Things started to change a little bit as new blood kept coming in to the camping. Since the mosquito population was diminishing under the heavy blows of palms on exposed tourist skin and the human population of the camping continued to grow, there were less and less mosquitoes assigned to every individual. Simple math.
Somehow, most mosquitos seem to prefer fresh, unbaked by the sun and eager for adventure hosts. Towards the end of my stay there I was left behind and would have felt abandoned if it wasn’t for some rogue mosquitoes who probably didn’t know about the plans of their more active brothers.
Now regarding food in the camping, the very first morning I got a similar breakfast problem like the one last year in Vama Veche. I paid 19 lei for a breakfast. Huge price, mini breakfast – tiny eggs, tiny piece of cheese, less than a quarter of a tomato – you get the point. That was the moment when I knew I’m in for a diet. One meal a day and enough beer to forget about the hunger. But that until we went to have dinner at a family my friends knew down in the village. Of course the dinner meant fish. And I don’t like fish. Well, I didn’t like fish – until I tasted the one cooked by that family.
Divine. And a must try. When in Sfantu Gheorghe, make sure you make friends with the locals. You never know.
One morning, walking back to the camping with the camera in my hands, I see this guy carrying a big pot of soup in a wheelbarrow. Amused, I try a few shots. The guy sees me, stops and signals me to come to him. I was expecting him not to be pleased with me taking pictures of the soup transport but instead he said to come somewhere in the back of the camping after 13:00 to give me some food. I guess I was looking hungry and upset and he’d probably thought I’m part of the staff or something like that but he kept his promise and got me a free lunch.
The Green Eyed Mermaid
On a Sunday-looking Thursday my friends went to the movies – there was the Anonimul International Independent Film Festival which I didn’t care about – so I went to the beach alone. The sea was rough that morning due to the previous night’s storm, big waves and all – exactly the way I like them, and for everything to be perfect, a lovely green eyed mermaid, superb body, lounging right there by the sea. Alone.
I see her and think about the 3 second rule. Just go and spark a conversation. Easy peasy, right? Wrong. I go past her and right into the water and then start telling myself that I’ll wait for three waves to pass, just to get me into the mood and then I’ll gather my courage and go talk to her.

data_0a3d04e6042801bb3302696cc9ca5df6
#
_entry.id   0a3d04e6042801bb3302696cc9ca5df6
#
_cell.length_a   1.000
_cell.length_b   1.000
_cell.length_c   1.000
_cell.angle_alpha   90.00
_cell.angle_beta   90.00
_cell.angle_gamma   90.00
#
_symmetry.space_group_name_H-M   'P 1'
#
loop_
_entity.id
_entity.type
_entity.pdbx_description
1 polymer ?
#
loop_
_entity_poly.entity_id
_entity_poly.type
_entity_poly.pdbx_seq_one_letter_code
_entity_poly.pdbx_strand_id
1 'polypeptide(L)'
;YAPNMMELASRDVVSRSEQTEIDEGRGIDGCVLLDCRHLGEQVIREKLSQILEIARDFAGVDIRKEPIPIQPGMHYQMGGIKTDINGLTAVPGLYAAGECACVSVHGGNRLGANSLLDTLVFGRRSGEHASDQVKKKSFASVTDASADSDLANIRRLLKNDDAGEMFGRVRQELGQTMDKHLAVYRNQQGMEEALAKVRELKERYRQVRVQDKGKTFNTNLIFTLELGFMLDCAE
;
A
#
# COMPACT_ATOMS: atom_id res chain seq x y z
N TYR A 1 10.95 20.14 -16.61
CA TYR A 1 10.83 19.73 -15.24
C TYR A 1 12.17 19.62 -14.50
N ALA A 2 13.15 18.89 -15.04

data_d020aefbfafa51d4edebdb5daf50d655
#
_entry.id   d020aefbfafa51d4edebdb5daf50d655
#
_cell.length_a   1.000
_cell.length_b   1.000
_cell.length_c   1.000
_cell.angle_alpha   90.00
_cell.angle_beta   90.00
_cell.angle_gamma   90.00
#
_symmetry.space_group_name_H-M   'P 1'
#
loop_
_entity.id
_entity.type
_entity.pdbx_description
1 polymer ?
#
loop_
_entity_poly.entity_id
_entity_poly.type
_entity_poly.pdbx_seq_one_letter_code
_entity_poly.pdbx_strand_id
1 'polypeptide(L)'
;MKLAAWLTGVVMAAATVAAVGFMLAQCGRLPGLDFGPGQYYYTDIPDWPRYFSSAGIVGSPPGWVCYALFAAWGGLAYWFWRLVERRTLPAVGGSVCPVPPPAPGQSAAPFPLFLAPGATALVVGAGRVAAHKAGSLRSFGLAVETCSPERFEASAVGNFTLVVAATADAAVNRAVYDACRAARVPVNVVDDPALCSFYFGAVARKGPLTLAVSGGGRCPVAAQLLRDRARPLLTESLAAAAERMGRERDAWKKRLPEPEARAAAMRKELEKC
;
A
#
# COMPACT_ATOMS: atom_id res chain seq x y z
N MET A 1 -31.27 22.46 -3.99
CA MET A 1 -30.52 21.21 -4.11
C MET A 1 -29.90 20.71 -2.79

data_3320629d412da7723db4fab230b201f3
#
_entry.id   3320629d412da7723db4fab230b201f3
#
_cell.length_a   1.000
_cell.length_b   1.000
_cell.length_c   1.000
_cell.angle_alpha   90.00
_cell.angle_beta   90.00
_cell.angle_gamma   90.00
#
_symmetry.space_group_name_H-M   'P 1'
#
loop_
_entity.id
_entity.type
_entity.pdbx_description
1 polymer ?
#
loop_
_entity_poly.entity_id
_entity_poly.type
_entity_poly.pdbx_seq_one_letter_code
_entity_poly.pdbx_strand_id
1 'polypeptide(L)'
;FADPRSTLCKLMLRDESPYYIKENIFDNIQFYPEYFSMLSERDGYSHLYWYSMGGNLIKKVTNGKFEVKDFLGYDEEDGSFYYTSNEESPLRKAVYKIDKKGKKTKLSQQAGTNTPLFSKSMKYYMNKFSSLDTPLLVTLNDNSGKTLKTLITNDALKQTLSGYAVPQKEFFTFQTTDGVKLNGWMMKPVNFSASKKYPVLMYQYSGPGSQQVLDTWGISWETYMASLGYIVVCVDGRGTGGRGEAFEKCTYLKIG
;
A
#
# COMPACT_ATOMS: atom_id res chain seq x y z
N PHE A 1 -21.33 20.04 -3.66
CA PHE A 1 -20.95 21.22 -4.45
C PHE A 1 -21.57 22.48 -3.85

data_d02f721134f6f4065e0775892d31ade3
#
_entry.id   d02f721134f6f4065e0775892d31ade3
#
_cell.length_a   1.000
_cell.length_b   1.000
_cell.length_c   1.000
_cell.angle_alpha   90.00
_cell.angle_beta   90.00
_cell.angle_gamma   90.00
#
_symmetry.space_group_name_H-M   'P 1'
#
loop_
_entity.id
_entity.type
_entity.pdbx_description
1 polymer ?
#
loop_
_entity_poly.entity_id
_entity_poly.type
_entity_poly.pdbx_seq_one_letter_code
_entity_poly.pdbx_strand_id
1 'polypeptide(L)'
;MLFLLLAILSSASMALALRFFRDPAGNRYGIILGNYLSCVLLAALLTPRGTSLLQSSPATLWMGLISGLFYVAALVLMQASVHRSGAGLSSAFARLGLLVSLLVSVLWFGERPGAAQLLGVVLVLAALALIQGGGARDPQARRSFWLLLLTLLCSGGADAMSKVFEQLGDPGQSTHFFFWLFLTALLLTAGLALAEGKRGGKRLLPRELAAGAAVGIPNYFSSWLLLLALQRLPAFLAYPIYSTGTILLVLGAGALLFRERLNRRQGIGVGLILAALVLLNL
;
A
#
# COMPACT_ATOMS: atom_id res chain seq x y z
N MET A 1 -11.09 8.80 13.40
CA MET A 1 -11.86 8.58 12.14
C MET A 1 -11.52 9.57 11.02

Said and done.
One hour later I was still counting those three waves. Come on, this one wasn’t a proper wave. The other was good, but let’s wait for three perfect consecutive waves and then I’ll go. Shit, there were only two perfect waves.
Finally I said to myself: Vlad, this is it, we’re gonna do it.
I come out from the waves, water drops rolling down my chest Baywatch style, I get close, look at her, she looks at me, I get nervous, lose myself and go right past her to where I left my stuff. No way. We’re going back, man. I take my towel, put it on my head to cover my shyness and go sit right beside her. I tell her my name.
She’s Raluca, from Galati, which somehow worries me a little bit, and all alone on the beach. We chat a little bit more and then she tells me she’s got one more year until she graduates high school and that she came on vacation with her parents.
Take that, Vlad. Got the age all wrong again.
Apart from the luscious blue eyed blondes with jean shorts ending exactly where reality blends with imagination, I got most impressed by – and wanted more of – exploring the Danube Delta by boat. Which is why you go to Sfantu Gheorghe in the first place. Besides the fish dinners.
Somehow, this time, I got it wrong and ended up with a beer in my hands more often than not. It wasn’t an inherently bad thing, especially with that quote at the bar, but I promised myself that the next time I’ll get to Sfantu Gheorghe, I’ll go kayaking. Paddle in one hand, beer in the other. Though I imagine at some point I might end up with beer in both hands and paddle nowhere to be seen, but that will be another story.
In one of the ten Sundays we spent there – yes, the calendar somehow showed no Mondays, no Wednesdays, nothing – we took a boat trip around the Sacalin island, which is a newly formed land. The island was declared an ecological reserve, so no human foot or settlement is allowed on it. What I got to see there were pelicans. An entire colony of them. Plus wild horses, swans, seagulls and other birds whose names I forgot. It was like in a wildlife documentary you see on National Geographic.
I must admit that while chasing birds and taking shots with a telephoto lens was never on my bucketlist, I kind of fell in love with the sport. One of my friends, established photographer, lended me his telephoto lens – and I was like a kid with a new – big – toy all day long. That caught me. Until I found out the toy’s price and decided to hold it with both hands and the greatest care in the world.
Now that was all folks. All that I’ve grasped about living the slow life in Sfantu Gheorghe Romania.
P.S.: As you can imagine, I came back home from the seaside the usual way I come back from the seaside. Longing, nostalgic and broken hearted. Sometimes it’s just the sea, other times a girl, most of the times both. This time I’ll keep the details to myself.